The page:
A friend of mine teaches middle school and was in awe of a boy who she witnessed stand up for another boy getting teased for wearing make-up in the hallway. How much courage that must have taken! I've had students who would jump to help anybody do anything. They even notice my tea bottle is empty and get another one out of my bag-I turn around-a full bottle! How thoughtful is that! One year I had a student who really struggled academically, but man, she had common sense. You know how you can send 2 students to the office with something to give the secretary, and they can come back 20 minutes later saying there was no one there, so they walked around the whole school looking for the secretary! :0 She wasn't like that. I could trust her with any task. If something spilled, she wouldn't just stand there watching it spill all over the floor and then come over and tell me it spilled (don't you love when they do that), she'd go get something to clean it up with. That's a rare quality in 5-year olds.

Anyway, I know our next awards season is pretty far away, but I thought it was worth thinking about.
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Monday, June 25, 2012

My Classroom Theme This Year

So it's a tough decision to make because I know I'll have to look at it all year and there are sooooo many different choices out there; but I've finally decided the theme I'm going to do for my classroom this fall.....The Wizard of Oz!!! It's usually one of the first chapter read-alouds we do (great for introducing ethics!), so I can tie it into the academics.

*I'm going to do signs that say "There's No Place Like Miss Trayers' Class".
*For the library something like "Have the Courage to Read  Good Book"
* I'm going to start our morning message with : Dear Munchkins,
* a yellow brick word wall (I think with rainbow cut-outs, still need a good title for that)
* hot-air balloon cut-outs for their nametags.

The ideas are just flowing in. I actually found a website that sells fabric with the characters on it-I just have to find out if we can use fabric as a backdrop on our boards, we have a very strict fire marshall.

I need an opinion from y'all, because I trust you :). I found a very cheap Dorothy costume and am seriously considering dressing up in it for either the parent Meet-and-Greet or the 1st day of school. Is that totally insane? Teachers at my school don't really do things like that, but I just think it would be so much fun!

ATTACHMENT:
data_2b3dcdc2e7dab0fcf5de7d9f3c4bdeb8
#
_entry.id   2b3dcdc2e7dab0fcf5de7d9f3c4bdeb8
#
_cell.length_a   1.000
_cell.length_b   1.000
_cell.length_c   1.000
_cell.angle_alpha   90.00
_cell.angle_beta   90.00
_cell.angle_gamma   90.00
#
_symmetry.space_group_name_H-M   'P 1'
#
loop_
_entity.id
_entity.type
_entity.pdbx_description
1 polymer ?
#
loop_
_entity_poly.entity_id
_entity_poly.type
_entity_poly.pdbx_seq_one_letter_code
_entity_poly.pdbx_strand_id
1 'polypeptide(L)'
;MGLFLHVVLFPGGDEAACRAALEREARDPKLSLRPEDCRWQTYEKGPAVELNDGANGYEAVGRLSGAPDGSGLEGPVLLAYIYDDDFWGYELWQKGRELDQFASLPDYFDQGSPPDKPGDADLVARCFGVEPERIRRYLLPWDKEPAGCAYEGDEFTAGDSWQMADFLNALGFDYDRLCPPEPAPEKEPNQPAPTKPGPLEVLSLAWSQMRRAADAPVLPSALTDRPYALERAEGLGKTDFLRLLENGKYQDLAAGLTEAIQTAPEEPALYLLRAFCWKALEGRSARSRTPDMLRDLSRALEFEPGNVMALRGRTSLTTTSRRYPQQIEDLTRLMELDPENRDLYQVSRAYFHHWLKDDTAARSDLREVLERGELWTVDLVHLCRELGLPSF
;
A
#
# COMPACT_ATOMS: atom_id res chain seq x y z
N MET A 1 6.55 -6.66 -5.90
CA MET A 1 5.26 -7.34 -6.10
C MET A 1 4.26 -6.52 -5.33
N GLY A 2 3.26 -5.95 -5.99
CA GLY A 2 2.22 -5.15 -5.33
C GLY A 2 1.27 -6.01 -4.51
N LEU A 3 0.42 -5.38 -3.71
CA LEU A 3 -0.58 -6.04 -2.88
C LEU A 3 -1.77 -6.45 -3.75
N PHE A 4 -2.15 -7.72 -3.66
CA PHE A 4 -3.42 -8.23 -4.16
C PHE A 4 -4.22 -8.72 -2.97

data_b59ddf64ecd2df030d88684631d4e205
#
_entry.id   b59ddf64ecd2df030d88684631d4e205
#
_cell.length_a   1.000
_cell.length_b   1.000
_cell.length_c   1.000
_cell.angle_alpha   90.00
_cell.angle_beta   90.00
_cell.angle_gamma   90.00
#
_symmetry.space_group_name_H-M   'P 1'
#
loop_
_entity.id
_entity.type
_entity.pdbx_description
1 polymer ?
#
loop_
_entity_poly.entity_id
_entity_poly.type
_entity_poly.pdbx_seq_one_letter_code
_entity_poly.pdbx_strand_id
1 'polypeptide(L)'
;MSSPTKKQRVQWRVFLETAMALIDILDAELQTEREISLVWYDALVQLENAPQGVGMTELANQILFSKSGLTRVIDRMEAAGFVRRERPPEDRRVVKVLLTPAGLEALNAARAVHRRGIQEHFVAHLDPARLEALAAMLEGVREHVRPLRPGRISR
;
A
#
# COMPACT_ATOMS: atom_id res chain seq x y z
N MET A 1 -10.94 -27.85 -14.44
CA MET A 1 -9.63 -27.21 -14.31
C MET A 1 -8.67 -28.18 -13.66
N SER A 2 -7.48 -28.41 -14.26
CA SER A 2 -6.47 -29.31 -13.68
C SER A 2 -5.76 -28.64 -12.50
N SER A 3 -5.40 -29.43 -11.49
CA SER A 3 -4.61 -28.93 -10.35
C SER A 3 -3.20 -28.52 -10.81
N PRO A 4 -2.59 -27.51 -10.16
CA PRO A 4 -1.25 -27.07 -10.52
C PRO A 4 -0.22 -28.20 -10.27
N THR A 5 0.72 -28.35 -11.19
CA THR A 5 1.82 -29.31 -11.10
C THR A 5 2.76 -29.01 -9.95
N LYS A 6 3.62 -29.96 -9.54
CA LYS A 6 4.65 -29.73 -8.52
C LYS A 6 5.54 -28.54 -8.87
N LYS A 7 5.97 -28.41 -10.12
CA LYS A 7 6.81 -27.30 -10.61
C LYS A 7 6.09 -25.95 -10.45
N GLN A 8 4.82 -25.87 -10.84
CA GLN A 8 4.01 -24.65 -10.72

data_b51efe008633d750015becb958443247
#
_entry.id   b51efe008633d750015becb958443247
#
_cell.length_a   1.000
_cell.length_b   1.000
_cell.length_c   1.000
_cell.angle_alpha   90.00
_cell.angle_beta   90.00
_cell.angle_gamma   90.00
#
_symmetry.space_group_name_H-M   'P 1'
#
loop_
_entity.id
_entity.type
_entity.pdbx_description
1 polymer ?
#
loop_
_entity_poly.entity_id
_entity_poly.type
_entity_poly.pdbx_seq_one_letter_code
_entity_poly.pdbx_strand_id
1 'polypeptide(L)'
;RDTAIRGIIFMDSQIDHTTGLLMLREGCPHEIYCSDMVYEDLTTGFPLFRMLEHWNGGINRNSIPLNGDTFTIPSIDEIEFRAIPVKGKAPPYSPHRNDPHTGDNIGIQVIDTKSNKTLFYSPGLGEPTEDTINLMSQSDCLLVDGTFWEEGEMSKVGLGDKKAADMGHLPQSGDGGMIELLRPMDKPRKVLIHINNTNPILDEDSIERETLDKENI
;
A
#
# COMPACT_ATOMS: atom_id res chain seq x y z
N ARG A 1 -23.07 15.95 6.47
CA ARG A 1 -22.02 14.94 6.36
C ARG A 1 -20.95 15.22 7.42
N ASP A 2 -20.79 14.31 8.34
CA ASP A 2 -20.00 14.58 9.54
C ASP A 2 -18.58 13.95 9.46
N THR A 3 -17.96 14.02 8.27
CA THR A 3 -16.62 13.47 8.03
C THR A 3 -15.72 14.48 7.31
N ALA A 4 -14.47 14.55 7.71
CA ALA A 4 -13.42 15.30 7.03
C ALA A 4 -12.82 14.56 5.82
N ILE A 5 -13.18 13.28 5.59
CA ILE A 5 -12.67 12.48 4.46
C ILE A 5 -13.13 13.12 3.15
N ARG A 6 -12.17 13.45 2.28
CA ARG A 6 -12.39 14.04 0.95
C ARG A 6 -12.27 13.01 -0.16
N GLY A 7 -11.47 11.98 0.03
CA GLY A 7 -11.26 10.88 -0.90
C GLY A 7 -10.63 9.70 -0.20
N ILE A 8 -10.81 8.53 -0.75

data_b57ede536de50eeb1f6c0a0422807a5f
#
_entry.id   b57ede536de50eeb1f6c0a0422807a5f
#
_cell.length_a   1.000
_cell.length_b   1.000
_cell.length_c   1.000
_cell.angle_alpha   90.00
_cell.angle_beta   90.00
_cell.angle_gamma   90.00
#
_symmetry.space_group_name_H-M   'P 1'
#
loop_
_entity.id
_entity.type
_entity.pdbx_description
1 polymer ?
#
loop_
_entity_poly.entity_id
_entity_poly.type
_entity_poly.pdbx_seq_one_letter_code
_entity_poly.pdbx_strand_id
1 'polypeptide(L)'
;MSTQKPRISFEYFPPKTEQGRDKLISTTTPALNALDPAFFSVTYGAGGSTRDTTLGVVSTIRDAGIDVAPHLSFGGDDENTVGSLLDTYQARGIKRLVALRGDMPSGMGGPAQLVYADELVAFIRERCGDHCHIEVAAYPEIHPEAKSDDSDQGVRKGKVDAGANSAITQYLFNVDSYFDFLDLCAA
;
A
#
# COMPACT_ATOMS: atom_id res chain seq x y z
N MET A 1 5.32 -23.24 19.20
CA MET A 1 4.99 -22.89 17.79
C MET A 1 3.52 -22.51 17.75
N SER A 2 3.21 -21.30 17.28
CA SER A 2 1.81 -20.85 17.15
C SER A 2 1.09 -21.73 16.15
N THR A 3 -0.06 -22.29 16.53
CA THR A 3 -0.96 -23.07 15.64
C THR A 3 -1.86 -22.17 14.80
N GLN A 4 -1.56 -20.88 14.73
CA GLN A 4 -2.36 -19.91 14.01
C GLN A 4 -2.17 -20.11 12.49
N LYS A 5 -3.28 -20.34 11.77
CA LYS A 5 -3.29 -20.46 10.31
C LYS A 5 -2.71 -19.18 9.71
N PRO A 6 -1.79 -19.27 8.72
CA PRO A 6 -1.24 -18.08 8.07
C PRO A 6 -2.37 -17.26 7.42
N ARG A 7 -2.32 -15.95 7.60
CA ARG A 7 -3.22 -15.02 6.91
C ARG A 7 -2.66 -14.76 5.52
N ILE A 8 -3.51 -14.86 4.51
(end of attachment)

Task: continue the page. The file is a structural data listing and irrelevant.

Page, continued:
What do you think? Too over-the-top?
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Sunday, June 24, 2012

Inspiration Struck Sunday

So this week's are a little off the topic of teaching, but today is my birthday (and it's my 40th ;). I was going to continue to pretend I was 32, but decided to just go ahead and embrace it. So here goes:







I guess dance is the universal language. I am so jealous of all the places he visits!







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How Sweet Is This?

My camera isn't working or I'd take a pic of it.

To encourage my kiddos to keep writing over the summer I gave them some fancy printer paper and a stamped envelope to write to me. I just read one of the letters I received, it said:

Dear Miss Trayers,

Has Ruby been itchy this summer? You are still in my heart.

(Ruby is my dog who has allergy issues)-I just melted. How sweet is that?
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Multicultural Stories

I know it makes sense to use stories of different cultures in the classroom; I've actually observed kids choosing books because the characters look like them. I think it's really important not only to have them in your library, but use them in lessons as well.


Here are some of my other favorites:


I love to read this one at the beginning of the year.

A little girl who thinks her parent's Chinese restaurant won't do well on an American holiday.


I know some teachers don't talk about September 11th in Kinder, but if you do, this is a really neat story. A village in Africa got together to send us cows as their sympathy for had happened. Really amazing!


This is just an incredibly well-written story about a simple concept-needing some rain to cool down on a hot day.


Did you know Debbie Allen was once self-conscious because she was too tall? I watch her on "So You Think You Can Dance" and just think of the mark she's made on so many lives. What would have happened if she hadn't had the courage to continue with dance? A real feel-good story.


Boys in Africa who are extremely excited for a new soccer ball until some bullies come along and try to steal it. But they are too clever for that. It talks about what a scary world they live in, but when they play as a team, it all fades away.

A typical day in Kenya-a fun story. Lots of activities you could do with it including comparing it to their day.


Not only Will Smith's wife, but an author too! I love the photos in this story. My boys will pick it up and start making faces when they actually read the text, but it's true-we do hold up the world! :)